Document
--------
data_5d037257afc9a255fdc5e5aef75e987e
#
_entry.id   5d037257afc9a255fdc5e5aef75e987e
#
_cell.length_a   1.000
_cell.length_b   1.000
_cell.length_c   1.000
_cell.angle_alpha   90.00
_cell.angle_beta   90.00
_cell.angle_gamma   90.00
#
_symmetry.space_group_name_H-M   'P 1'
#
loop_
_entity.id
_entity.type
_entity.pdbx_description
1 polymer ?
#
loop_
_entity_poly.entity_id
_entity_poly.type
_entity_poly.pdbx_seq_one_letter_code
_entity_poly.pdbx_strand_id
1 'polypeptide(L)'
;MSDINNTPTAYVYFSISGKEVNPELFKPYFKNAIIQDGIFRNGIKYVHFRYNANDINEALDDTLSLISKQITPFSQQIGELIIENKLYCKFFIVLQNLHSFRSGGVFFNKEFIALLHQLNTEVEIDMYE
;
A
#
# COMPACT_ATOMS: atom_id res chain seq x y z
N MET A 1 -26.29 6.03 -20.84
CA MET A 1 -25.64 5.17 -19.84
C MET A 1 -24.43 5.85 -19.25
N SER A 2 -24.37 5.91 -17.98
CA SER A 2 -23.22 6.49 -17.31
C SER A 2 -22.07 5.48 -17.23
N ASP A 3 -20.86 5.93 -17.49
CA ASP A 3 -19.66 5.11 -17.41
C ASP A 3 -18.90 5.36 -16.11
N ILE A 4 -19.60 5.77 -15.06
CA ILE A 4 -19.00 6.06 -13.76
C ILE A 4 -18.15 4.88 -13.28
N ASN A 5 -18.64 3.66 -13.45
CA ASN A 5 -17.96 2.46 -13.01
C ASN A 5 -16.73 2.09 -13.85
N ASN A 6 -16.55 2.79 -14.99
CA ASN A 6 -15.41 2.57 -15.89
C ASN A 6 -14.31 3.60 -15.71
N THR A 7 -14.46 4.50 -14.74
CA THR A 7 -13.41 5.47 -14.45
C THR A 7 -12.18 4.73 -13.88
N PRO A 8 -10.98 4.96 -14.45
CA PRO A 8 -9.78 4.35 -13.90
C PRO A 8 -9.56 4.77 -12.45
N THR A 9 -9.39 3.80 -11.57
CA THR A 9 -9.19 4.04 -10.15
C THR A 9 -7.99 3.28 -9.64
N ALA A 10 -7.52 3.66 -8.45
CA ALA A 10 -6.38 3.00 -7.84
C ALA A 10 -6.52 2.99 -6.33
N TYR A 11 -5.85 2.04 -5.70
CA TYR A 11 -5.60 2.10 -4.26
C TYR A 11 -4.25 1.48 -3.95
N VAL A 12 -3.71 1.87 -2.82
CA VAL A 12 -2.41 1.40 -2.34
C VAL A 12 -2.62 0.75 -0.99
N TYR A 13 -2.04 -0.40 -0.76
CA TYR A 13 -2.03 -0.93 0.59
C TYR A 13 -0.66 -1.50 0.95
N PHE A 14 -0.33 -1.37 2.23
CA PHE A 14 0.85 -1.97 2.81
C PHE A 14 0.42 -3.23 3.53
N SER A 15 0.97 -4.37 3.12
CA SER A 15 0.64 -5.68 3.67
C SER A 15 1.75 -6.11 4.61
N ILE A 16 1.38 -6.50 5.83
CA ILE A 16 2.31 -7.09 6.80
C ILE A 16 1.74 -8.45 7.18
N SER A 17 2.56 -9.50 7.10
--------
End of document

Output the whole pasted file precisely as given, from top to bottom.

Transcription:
data_5d037257afc9a255fdc5e5aef75e987e
#
_entry.id   5d037257afc9a255fdc5e5aef75e987e
#
_cell.length_a   1.000
_cell.length_b   1.000
_cell.length_c   1.000
_cell.angle_alpha   90.00
_cell.angle_beta   90.00
_cell.angle_gamma   90.00
#
_symmetry.space_group_name_H-M   'P 1'
#
loop_
_entity.id
_entity.type
_entity.pdbx_description
1 polymer ?
#
loop_
_entity_poly.entity_id
_entity_poly.type
_entity_poly.pdbx_seq_one_letter_code
_entity_poly.pdbx_strand_id
1 'polypeptide(L)'
;MSDINNTPTAYVYFSISGKEVNPELFKPYFKNAIIQDGIFRNGIKYVHFRYNANDINEALDDTLSLISKQITPFSQQIGELIIENKLYCKFFIVLQNLHSFRSGGVFFNKEFIALLHQLNTEVEIDMYE
;
A
#
# COMPACT_ATOMS: atom_id res chain seq x y z
N MET A 1 -26.29 6.03 -20.84
CA MET A 1 -25.64 5.17 -19.84
C MET A 1 -24.43 5.85 -19.25
N SER A 2 -24.37 5.91 -17.98
CA SER A 2 -23.22 6.49 -17.31
C SER A 2 -22.07 5.48 -17.23
N ASP A 3 -20.86 5.93 -17.49
CA ASP A 3 -19.66 5.11 -17.41
C ASP A 3 -18.90 5.36 -16.11
N ILE A 4 -19.60 5.77 -15.06
CA ILE A 4 -19.00 6.06 -13.76
C ILE A 4 -18.15 4.88 -13.28
N ASN A 5 -18.64 3.66 -13.45
CA ASN A 5 -17.96 2.46 -13.01
C ASN A 5 -16.73 2.09 -13.85
N ASN A 6 -16.55 2.79 -14.99
CA ASN A 6 -15.41 2.57 -15.89
C ASN A 6 -14.31 3.60 -15.71
N THR A 7 -14.46 4.50 -14.74
CA THR A 7 -13.41 5.47 -14.45
C THR A 7 -12.18 4.73 -13.88
N PRO A 8 -10.98 4.96 -14.45
CA PRO A 8 -9.78 4.35 -13.90
C PRO A 8 -9.56 4.77 -12.45
N THR A 9 -9.39 3.80 -11.57
CA THR A 9 -9.19 4.04 -10.15
C THR A 9 -7.99 3.28 -9.64
N ALA A 10 -7.52 3.66 -8.45
CA ALA A 10 -6.38 3.00 -7.84
C ALA A 10 -6.52 2.99 -6.33
N TYR A 11 -5.85 2.04 -5.70
CA TYR A 11 -5.60 2.10 -4.26
C TYR A 11 -4.25 1.48 -3.95
N VAL A 12 -3.71 1.87 -2.82
CA VAL A 12 -2.41 1.40 -2.34
C VAL A 12 -2.62 0.75 -0.99
N TYR A 13 -2.04 -0.40 -0.76
CA TYR A 13 -2.03 -0.93 0.59
C TYR A 13 -0.66 -1.50 0.95
N PHE A 14 -0.33 -1.37 2.23
CA PHE A 14 0.85 -1.97 2.81
C PHE A 14 0.42 -3.23 3.53
N SER A 15 0.97 -4.37 3.12
CA SER A 15 0.64 -5.68 3.67
C SER A 15 1.75 -6.11 4.61
N ILE A 16 1.38 -6.50 5.83
CA ILE A 16 2.31 -7.09 6.80
C ILE A 16 1.74 -8.45 7.18
N SER A 17 2.56 -9.50 7.10